Applicants have discovered that there is an optimum level of additive loading in the ink to improve on adhesion without sacrificing conductivity and/or stability of the silver ink. The preferred loading for the particular additive depends on the additive type.
The aqueous carrier medium used in the silver ink compositions of the present invention comprises water (preferably deionized water). The aqueous carrier may further comprise a humectant such as a water soluble organic solvent. Selection of a suitable water miscible solvent depends on the requirements of the specific application involved.
All percentages and ratios, used herein, are “by weight” unless otherwise specified. All molecular weights, used herein, are weight average molecular weights unless otherwise specified. Further details and advantages of the present invention are set forth below in the following more detailed description.
The above-mentioned and other features and advantages of this invention, and the manner of attaining them, will become more apparent and the invention will be better understood by reference to the following description of embodiments of the invention taken in conjunction with the accompanying drawings, wherein:
The exemplifications set out herein illustrate one preferred embodiment of the invention, in one form, and such exemplifications are not to be construed as limiting the scope of the invention in any manner.
This invention provides a silver ink ≧3% silver solids with much improved adhesion to media while continuing to meet the less than 0.1 ohm per square resistivity goal. The additive type/loading described below results in ink with a much improved adhesion on printed media which can be used to reliably print silver traces with a desired conductivity.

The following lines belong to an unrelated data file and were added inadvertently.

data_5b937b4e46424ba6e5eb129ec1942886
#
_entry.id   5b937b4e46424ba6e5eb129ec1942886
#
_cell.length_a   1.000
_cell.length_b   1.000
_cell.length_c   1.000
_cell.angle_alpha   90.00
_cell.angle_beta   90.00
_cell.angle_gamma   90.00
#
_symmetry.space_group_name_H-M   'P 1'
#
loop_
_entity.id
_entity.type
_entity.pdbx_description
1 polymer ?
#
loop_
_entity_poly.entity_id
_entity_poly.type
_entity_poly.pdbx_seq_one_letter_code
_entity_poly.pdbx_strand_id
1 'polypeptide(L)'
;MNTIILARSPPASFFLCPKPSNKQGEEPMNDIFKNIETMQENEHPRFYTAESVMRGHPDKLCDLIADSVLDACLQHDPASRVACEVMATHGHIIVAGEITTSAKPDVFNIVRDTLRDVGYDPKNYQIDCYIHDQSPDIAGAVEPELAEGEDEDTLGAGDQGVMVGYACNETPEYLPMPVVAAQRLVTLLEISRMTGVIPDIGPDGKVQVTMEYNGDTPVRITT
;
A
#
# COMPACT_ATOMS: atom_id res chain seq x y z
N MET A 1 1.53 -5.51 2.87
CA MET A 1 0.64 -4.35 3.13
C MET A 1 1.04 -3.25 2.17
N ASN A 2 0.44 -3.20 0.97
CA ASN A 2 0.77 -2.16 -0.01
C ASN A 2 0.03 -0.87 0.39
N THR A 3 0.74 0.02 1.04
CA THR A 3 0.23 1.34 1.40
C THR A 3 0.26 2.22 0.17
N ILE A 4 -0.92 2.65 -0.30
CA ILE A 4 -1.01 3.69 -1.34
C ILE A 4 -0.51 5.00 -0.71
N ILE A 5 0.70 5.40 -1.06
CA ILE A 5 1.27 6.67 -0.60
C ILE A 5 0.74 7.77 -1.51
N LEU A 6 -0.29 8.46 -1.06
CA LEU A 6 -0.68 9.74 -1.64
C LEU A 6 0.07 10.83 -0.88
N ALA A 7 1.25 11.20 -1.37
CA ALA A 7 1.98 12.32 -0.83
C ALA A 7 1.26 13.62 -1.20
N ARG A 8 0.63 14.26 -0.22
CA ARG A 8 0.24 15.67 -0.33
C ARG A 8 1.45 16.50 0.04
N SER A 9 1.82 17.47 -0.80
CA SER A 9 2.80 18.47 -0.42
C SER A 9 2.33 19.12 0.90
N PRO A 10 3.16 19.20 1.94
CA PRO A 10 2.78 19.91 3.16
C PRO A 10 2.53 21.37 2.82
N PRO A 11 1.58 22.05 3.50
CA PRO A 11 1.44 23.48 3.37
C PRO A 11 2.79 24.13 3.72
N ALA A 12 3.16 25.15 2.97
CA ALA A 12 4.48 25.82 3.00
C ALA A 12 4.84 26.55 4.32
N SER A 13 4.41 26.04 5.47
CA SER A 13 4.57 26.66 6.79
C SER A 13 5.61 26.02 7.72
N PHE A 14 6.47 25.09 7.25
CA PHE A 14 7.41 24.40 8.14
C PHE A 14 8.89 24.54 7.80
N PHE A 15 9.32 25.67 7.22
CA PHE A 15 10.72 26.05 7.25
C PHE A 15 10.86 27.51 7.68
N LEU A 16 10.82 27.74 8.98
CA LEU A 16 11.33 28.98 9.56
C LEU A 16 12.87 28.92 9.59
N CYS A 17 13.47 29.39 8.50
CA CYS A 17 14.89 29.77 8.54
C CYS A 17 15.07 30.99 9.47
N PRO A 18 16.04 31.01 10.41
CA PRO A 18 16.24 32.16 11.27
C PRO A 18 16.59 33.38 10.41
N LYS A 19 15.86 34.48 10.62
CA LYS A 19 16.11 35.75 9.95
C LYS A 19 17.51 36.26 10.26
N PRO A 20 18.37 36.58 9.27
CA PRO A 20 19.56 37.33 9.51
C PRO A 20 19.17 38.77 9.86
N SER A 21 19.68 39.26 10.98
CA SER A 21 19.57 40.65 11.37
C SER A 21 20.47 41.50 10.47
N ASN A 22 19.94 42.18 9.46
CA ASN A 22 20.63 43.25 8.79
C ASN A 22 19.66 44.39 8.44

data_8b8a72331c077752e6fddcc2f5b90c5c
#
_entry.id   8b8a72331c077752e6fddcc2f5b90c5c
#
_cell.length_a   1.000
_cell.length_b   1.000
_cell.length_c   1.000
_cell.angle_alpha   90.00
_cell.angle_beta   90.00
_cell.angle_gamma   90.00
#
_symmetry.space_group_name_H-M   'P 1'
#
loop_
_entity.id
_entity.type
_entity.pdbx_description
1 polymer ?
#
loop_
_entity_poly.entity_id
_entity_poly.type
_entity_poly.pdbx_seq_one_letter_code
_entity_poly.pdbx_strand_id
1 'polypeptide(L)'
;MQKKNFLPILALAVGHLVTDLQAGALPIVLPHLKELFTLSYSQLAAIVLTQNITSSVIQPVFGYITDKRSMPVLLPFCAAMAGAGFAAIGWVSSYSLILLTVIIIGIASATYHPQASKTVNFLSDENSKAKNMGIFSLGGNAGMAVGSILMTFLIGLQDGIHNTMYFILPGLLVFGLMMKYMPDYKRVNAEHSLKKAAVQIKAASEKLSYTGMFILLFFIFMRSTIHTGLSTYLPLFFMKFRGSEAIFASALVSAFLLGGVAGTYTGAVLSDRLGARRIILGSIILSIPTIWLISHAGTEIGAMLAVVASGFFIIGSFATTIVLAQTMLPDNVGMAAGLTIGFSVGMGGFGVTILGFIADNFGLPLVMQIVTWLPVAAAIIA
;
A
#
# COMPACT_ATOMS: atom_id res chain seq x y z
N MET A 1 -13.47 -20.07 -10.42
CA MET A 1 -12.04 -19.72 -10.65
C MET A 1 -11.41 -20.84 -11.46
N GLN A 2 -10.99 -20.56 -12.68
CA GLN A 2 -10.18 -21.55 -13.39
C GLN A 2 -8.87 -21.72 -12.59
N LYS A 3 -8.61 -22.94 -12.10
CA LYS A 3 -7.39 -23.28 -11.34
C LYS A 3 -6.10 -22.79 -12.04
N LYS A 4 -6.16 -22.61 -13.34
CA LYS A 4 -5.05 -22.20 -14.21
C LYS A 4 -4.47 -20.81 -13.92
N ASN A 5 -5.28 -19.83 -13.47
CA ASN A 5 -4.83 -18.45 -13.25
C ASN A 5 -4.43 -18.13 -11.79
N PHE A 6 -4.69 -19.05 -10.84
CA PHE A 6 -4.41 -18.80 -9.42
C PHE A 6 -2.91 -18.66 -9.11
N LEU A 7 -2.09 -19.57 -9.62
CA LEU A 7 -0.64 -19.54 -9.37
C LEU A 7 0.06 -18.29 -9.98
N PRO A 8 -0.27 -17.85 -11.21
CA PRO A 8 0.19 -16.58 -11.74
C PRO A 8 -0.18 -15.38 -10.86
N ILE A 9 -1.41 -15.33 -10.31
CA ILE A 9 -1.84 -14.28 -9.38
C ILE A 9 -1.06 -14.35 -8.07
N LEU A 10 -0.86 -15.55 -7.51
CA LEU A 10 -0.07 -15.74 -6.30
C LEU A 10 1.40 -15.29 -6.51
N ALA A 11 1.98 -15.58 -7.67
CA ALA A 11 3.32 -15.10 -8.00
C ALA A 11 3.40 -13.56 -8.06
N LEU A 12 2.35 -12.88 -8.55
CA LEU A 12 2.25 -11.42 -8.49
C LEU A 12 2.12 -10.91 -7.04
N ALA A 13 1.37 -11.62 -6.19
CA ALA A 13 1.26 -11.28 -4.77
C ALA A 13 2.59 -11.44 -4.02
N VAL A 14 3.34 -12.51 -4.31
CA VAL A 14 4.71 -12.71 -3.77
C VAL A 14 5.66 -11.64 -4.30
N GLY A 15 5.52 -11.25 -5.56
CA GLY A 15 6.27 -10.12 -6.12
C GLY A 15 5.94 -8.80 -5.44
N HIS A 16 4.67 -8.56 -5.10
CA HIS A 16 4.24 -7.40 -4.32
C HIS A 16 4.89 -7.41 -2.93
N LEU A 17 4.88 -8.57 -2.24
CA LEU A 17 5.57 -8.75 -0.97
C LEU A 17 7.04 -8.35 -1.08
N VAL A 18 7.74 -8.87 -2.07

There are available stable silver dispersions such as Fine Sphere SVW102 provided by Nippon Paint Co., LTD, and AG400 247360W-1 ID087 provided by Cima NanoTech.
The silver ink of the present invention has a ≧3% silver and up to 30% silver by weight of the weight of the ink. Preferred embodiments of a silver ink will have from about 11% silver to about 27% silver, more preferably from about 12% silver to about 20% silver by weight of the weight of the ink.
The particle size (diameter) of the silver would typically be less than 50 nanometers (nm) for the best resolution and minimal settling. Particle sizes between about 15 nm to about 50, more preferably between about 20 to 42 nm are generally preferred for the same reasons. An upper limit to prevent excess settling is about 132 nm.
It should be understood however, that some settling may be tolerable as the printing of metal particles is often done in a controlled environment, such as a factory, where the ink can be readily stirred or settling otherwise reversed.
This invention provides a silver ink with much improved adhesion to media while continuing to meet the less than 0.1 ohm per square resistivity goal when printing the same amount of ink onto the media. Applicants' goal is to improve tape adhesion of silver ink on printed media to at least 80% (80% area of image permanence after tape test). It has been found that the adhesion of silver ink can be improved by the use of an additive selected from the group consisting of cationic dispersions of styrene-acrylic ester copolymers, polyethyleneimine (PEI), and arabinogalactan.
An example of a preferred cationic dispersion of styrene-acrylic ester copolymer additive material is Cartacoat B750 Liquid (an aqueous cationic dispersion of styrene/acrylate copolymer, manufactured by Clariant) with 30% solids, and a Tg of 50° C. Preferably, the aqueous inkjet ink compositions comprise from about 0.1 to about 3% by weight, more preferably from 0.2 to about 1.0% by weight of the cationic dispersions of styrene-acrylic ester copolymer additive, based on the weight percentage of the styrene/acrylate copolymer solids in the aqueous inkjet ink composition.
Another preferred additive material for improving adhesion is polyethyleneimine (PEI). PEI has the chemical formula: (CH2CH2NH)n. PEI can be purchased from companies such as Sigma-Aldrich, Alfa Aesar, etc. Preferably the PEI has an average molecular weight of from about 400 to about 1200, more preferably an average molecular weight of about 800. The aqueous inkjet ink compositions preferably comprise from about 0.1 to about 1.0% by weight of the polyethyleneimine additive.